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Quick guide

A match race is a race between two competitors (boats), going head-to-head. The term may be best known as a race between two sailing boats racing around a course. The ISAF Nations Cup Grand Final starts with a round-robin (or all-race-all) tournament followed by knock out stages which ultimately end in the final to decide first and second and a petit-final to decide third and fourth. There will often be a fifth to eighth place sail off to decide those positions. A normal match race lasts about 20 minutes.

With each match lasting approximately 20 minutes there are a lot of matches to make up an event. The race committee will organize the matches into flights. A flight is where one pair of boats start racing and, a few minutes later another pair will start their match on the same course area. There will often be four matches in one flight.

As soon as they enter the starting area they will engage in a pre-start battle as each one tries to gain an avantage over the other. They will both be trying to cause the other boat to infringe a rule and so receive a penalty or to simply get the most advantageous position on the starting line for themselves so they are in control of the race.

Match racing is officiated by umpires on the water who follow the boats and make instant on-course decisions about whether a penalty is given. The umpire boat will use yellow and blue flags to indicate which boat has been given a penalty or a green flag if no penalty is given.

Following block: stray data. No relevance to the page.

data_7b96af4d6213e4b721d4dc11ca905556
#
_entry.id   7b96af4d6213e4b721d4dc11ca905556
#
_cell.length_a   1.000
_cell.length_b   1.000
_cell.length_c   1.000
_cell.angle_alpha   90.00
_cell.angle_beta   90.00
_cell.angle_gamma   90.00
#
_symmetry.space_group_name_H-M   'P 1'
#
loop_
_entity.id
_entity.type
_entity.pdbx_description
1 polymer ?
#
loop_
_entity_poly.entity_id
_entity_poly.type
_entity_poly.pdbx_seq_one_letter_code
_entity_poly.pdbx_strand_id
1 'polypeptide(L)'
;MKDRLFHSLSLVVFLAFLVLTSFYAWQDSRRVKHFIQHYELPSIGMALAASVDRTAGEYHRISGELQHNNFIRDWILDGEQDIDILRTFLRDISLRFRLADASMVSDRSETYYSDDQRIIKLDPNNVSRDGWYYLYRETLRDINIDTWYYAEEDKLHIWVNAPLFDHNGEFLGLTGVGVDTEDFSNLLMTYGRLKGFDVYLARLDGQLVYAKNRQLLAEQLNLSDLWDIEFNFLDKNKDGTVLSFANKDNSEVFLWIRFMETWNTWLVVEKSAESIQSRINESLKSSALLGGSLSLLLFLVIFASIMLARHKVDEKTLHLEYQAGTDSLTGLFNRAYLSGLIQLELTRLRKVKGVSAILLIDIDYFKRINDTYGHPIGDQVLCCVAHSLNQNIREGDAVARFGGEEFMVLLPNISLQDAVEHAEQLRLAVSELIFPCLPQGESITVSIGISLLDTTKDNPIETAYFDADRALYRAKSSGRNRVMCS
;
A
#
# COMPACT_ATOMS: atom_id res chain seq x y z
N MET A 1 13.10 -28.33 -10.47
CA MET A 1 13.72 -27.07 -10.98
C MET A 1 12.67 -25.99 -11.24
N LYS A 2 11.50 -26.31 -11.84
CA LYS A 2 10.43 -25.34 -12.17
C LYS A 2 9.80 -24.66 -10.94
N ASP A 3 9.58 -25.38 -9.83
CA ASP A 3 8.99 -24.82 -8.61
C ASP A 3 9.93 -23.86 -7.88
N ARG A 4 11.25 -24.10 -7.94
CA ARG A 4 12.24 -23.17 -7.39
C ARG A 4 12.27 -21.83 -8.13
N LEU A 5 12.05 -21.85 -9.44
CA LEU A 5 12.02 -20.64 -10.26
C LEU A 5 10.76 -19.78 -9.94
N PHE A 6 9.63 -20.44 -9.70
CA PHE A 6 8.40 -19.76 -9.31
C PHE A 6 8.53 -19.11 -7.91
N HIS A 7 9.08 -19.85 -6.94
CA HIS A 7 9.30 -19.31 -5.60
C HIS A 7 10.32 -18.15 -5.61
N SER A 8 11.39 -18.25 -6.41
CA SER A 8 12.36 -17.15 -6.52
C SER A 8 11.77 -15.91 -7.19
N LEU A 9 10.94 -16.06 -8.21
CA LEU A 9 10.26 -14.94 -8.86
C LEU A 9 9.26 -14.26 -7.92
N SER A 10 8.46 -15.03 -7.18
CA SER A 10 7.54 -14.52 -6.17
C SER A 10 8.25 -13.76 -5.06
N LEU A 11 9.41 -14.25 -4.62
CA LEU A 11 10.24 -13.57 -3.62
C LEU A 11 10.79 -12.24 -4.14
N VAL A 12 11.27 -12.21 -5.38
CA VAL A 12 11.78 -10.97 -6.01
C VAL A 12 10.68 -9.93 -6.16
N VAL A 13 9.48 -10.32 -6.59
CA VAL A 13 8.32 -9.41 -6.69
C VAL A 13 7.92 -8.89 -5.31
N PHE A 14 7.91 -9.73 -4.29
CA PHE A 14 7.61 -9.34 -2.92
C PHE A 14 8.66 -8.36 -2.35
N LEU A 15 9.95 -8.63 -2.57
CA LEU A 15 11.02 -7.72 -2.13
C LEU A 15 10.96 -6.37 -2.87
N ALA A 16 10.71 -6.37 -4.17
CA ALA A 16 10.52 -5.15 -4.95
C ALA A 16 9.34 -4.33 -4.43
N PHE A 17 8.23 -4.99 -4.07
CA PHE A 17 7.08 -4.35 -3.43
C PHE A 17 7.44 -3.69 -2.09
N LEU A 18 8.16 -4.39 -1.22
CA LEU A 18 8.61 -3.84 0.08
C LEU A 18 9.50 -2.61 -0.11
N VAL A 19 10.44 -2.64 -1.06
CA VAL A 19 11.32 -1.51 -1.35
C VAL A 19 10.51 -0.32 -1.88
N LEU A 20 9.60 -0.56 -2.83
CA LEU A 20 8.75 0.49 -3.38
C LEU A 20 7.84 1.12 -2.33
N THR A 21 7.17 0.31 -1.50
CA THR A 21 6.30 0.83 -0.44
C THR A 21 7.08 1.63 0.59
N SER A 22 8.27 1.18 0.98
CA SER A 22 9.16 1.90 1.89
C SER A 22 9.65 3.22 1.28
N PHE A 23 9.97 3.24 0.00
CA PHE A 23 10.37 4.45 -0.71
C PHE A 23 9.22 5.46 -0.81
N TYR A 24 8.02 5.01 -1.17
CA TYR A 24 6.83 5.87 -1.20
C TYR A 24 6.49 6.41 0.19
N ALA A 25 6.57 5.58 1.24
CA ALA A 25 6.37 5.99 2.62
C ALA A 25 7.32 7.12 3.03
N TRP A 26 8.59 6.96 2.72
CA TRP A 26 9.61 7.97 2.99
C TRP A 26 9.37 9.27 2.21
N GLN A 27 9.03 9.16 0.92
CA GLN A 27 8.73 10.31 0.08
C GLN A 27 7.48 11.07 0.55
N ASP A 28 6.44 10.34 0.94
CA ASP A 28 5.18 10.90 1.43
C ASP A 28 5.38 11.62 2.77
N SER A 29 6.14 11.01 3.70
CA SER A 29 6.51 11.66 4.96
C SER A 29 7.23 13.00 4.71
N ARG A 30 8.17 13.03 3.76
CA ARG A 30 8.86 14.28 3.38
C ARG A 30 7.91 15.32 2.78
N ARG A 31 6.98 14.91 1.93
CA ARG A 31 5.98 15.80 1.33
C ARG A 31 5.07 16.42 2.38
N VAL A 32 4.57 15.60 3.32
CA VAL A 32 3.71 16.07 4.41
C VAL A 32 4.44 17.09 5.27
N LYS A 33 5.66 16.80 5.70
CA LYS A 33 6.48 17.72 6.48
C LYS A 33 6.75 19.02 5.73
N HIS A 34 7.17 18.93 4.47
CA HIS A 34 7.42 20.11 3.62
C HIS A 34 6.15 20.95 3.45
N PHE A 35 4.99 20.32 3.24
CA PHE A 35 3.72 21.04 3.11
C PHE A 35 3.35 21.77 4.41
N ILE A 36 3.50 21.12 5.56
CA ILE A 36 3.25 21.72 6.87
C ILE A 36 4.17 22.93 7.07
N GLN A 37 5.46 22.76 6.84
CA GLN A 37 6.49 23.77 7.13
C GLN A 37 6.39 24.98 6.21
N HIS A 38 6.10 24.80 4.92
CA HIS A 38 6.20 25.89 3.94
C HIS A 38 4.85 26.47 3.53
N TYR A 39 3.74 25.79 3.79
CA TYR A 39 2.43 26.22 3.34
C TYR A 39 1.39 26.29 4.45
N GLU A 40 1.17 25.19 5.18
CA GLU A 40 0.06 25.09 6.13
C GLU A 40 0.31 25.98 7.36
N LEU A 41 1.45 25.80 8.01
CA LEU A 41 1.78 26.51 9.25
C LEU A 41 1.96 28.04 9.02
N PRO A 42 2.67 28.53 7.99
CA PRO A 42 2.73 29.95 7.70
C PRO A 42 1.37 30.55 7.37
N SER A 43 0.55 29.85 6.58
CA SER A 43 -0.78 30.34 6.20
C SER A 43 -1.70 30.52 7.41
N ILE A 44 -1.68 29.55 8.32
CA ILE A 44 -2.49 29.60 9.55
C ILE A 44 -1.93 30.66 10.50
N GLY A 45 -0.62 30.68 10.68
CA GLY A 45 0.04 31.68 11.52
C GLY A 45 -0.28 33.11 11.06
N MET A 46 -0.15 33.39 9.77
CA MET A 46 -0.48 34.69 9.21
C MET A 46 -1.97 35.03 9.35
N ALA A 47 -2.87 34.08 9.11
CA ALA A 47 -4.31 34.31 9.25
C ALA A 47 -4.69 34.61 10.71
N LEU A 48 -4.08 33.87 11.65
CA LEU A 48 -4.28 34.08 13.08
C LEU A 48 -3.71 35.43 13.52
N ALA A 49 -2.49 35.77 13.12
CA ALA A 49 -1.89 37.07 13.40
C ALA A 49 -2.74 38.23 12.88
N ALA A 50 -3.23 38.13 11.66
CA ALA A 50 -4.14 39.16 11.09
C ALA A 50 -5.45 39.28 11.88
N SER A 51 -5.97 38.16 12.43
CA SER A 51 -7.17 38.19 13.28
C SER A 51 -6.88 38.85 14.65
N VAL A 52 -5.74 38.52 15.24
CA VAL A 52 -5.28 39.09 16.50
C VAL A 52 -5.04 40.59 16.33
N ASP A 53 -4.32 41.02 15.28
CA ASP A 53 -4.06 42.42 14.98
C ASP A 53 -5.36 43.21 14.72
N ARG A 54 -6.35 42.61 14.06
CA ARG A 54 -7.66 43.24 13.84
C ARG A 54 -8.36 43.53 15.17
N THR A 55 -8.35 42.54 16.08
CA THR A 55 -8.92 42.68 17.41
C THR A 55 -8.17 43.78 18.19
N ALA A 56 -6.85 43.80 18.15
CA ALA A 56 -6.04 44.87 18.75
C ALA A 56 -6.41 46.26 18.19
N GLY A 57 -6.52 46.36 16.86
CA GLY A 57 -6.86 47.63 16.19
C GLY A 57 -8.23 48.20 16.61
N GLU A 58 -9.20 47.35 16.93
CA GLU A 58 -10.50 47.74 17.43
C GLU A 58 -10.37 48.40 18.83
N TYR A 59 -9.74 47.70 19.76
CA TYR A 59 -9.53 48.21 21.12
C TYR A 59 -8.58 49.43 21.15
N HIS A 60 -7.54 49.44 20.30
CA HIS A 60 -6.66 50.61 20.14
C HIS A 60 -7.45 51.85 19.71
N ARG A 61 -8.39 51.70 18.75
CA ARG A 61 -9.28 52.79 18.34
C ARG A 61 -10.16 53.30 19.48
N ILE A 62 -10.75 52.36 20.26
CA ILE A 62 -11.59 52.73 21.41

When a boat is penalized it must complete a full circle penalty turn. This can be done at any time during the race before the finish line. If one boat has a penalty and the other also gets one before the first has taken theirs then they are cancelled out. If a boat receives three penalties then it is disqualified.

The Match Racing course has a very simple setup in comparison to fleet racing. In match racing you will always have four legs and four only, never less and never more. Two of the legs are upwind, or sailing against the wind, and the other two legs are downwind, or sailing with the wind. 

In the first leg the boats are tacking against the wind in order to get to the windward mark the fastest without being penalized while also trying to get the other boats penalized. As their boats and crew get to the windward mark they round it leaving it to starboard, or the right side of the boat. As they go around the mark they cannot touch it, and then they go on to the second leg. 

On the second leg the boats are going downwind, so they hoist their downwind sails(spinnaker) and go for what is called a gate in sailing, once again trying to get to the gate the fastest by gibing away from the other boat for clear wind or gibing toward another boat to take the opponents wind without getting penalized. 

A gate in is when there are two marks (buoys) and it is the crew’s choice as to which one they will go around once they start the rounding by going between the two marks and finish the rounding with only one mark next to them. 

When the boats go through the gate they are then on the third leg of the race. The third leg is basically a repeat of the first leg where they beat upwind going towards the windward mark. Once the boats round the windward mark again they are on the fourth and final leg where they race downwind towards the finish in hope of winning.